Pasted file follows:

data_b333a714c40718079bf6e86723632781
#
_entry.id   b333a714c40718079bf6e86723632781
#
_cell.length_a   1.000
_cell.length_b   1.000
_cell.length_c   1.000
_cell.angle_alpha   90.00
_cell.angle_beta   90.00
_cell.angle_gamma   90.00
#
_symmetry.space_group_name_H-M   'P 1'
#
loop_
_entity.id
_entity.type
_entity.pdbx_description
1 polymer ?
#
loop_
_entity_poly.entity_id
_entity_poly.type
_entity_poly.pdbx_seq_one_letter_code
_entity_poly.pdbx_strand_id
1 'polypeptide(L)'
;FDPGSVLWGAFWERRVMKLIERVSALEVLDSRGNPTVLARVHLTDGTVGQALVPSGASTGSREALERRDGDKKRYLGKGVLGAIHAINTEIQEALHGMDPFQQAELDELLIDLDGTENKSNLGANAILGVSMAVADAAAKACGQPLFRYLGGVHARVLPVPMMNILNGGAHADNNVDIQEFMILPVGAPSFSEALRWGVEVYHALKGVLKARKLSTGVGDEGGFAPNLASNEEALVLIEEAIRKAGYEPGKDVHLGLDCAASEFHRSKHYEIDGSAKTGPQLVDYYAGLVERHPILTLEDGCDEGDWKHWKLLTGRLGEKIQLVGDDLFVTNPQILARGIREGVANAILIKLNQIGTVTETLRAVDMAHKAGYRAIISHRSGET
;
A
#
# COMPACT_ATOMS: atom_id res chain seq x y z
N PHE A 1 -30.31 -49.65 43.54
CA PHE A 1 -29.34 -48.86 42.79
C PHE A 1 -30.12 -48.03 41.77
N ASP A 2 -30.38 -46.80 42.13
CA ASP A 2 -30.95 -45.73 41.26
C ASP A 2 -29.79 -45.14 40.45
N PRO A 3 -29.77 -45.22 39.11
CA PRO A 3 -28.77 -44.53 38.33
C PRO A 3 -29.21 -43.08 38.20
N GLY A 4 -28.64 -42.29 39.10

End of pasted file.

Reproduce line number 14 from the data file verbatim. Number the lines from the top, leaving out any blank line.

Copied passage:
loop_